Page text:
Alan Shearer’s latest step in his attempt to keep Newcastle in the Premier League involved inviting fans and media to St. James’ Park stadium on Tuesday to watch the players train.
More than 7,000 fans showed up to watch the club’s record scorer, who signed up as manager for the last eight matches of the season, oversee preparations for Saturday’s crucial match at Stoke.
Newcastle are still in the relegation zone after losing Shearer’s opening game 2-0 to Chelsea at the weekend. Almost as disappointingly for the club, the former England striker’s appointment did not lift the crowd sufficiently to create an intimidating atmosphere.
Shearer appears to be hoping that fans will respond to a greater involvement with their side and that the players are lifted by the support.
“I said to the boys, ‘Where else would you get thousands of fans turning up to watch training when the team is third bottom?’” Shearer said. “It’s unique and you’ve got to appreciate it and the players loved it.”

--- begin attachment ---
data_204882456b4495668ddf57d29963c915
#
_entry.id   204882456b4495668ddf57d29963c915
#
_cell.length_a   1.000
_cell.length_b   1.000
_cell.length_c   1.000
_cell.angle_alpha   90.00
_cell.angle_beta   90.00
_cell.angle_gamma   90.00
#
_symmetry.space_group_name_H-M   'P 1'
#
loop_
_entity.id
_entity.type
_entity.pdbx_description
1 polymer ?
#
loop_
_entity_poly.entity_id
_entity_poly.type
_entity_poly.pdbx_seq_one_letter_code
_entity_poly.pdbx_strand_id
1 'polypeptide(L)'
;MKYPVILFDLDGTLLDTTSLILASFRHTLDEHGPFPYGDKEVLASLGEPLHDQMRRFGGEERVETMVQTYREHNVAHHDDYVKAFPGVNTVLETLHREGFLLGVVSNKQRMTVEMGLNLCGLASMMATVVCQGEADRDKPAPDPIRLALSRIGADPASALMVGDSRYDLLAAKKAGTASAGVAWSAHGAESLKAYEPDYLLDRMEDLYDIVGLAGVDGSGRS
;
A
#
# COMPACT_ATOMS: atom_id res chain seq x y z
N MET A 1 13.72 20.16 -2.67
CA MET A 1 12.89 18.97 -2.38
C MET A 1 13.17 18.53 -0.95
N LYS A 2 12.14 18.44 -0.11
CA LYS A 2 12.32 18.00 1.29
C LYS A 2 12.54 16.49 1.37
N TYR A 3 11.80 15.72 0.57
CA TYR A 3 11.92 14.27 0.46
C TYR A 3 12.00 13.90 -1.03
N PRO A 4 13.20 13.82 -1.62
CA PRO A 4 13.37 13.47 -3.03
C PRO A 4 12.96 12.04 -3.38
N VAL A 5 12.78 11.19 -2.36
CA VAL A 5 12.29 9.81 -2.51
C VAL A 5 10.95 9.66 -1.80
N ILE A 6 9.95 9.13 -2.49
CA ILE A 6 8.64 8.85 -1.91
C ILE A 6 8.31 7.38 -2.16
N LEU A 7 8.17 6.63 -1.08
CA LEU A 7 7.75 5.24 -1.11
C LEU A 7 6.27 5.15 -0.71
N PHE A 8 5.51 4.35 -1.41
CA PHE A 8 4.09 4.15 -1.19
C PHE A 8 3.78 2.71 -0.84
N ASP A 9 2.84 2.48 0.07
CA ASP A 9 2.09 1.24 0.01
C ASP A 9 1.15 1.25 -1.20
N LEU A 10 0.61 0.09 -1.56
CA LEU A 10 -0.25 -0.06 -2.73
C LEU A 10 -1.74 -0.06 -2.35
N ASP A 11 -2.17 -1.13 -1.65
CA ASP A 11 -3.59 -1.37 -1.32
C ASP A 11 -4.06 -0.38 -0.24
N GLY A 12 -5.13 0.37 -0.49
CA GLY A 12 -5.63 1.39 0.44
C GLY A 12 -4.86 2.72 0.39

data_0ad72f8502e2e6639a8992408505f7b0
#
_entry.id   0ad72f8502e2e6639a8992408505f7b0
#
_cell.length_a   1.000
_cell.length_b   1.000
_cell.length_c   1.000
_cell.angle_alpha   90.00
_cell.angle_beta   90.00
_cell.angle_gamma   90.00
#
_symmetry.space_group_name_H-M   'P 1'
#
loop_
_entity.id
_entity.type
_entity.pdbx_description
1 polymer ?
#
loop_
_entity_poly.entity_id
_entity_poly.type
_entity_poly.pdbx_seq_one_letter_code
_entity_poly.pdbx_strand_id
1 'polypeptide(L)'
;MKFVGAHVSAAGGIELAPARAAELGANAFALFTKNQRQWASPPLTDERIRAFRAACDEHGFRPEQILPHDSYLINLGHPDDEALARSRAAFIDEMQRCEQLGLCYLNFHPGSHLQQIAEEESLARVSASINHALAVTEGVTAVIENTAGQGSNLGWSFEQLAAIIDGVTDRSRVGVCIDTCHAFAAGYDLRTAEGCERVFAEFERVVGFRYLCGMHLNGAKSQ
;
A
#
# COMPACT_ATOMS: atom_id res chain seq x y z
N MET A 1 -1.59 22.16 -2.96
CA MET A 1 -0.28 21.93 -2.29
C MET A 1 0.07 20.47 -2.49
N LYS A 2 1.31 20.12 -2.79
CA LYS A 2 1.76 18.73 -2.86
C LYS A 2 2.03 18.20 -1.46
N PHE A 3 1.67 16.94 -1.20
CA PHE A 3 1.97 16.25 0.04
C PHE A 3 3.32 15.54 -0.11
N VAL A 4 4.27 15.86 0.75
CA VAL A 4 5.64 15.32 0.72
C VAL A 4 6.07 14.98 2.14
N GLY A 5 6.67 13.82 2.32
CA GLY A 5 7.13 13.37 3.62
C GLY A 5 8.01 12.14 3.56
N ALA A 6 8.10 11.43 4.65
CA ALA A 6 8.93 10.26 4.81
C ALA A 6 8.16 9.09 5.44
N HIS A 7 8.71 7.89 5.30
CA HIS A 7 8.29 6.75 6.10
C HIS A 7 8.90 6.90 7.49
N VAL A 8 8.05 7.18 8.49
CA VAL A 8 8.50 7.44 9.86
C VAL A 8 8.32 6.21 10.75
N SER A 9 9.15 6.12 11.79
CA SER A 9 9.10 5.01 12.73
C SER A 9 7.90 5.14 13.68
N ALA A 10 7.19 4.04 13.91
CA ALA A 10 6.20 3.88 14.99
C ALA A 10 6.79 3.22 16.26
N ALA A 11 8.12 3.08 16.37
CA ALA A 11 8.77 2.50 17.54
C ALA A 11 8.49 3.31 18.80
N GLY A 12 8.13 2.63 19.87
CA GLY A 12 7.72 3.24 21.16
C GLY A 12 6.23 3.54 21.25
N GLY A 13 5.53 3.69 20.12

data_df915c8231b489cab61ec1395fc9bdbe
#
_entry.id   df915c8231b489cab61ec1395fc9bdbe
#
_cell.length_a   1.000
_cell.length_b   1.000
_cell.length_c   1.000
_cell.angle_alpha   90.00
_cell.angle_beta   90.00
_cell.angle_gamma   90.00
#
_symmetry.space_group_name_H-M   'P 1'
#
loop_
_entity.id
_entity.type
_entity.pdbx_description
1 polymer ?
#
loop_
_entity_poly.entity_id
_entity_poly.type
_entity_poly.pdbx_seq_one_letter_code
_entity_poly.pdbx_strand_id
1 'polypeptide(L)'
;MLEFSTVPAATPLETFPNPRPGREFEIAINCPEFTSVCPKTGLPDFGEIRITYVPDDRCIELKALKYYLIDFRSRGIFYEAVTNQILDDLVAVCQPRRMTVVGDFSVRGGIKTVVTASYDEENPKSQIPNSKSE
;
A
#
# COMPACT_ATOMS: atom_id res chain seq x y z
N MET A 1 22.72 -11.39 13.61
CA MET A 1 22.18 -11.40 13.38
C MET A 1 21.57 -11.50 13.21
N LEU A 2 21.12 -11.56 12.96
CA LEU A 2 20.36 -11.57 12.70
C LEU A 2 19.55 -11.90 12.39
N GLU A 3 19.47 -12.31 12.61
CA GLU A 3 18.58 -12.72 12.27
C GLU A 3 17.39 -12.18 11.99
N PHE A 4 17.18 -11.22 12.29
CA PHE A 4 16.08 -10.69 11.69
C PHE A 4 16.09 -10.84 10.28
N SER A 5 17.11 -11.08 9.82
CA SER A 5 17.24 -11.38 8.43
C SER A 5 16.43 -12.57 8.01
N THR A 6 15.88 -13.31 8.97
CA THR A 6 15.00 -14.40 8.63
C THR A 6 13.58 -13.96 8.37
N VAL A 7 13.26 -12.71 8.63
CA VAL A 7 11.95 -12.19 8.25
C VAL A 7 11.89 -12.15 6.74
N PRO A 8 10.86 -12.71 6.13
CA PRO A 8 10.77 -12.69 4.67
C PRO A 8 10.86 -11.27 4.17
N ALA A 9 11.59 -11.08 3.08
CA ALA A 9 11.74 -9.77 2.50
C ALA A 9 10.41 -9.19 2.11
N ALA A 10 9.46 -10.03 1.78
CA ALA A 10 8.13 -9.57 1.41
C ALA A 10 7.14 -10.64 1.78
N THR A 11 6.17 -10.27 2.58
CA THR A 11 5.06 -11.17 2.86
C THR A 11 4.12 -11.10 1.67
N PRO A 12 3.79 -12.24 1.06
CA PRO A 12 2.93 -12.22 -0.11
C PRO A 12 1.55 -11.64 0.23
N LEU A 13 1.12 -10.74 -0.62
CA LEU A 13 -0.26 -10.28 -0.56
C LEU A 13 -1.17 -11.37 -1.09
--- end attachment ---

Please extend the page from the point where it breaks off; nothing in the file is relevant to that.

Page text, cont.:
Shearer joined in a training match and scored with a header to cheers from the fans, celebrating with the outstretched salute that followed nearly every goal of his career.
The Magpies are now three points from safety ahead of the trip to 13th-place Stoke, with an inferior goal difference to the next team — local rival Sunderland.
“We all know what we’re going to face at Stoke,” Shearer said.
“It’ll be one hell of a battle, but we’re in one hell of a battle anyway. We know we have to win matches. We have to win to get out of this trouble,” he said.
“Stoke aren’t a Chelsea, but the way they play and the atmosphere of their stadium will be equally as tough,” the 38-year-old said.
Shearer has also tried to improve discipline and team spirit by following the example of former Newcastle boss Bobby Robson and making his players eat together after training, rather than drifting off to dine alone or in cliques.
“We can’t address everything because we’re only here for seven weeks,” Shearer said. “When Bobby came in to Newcastle, he made everyone sit down and eat together. It’s just a small thing, but I think it gets the players together as a team.”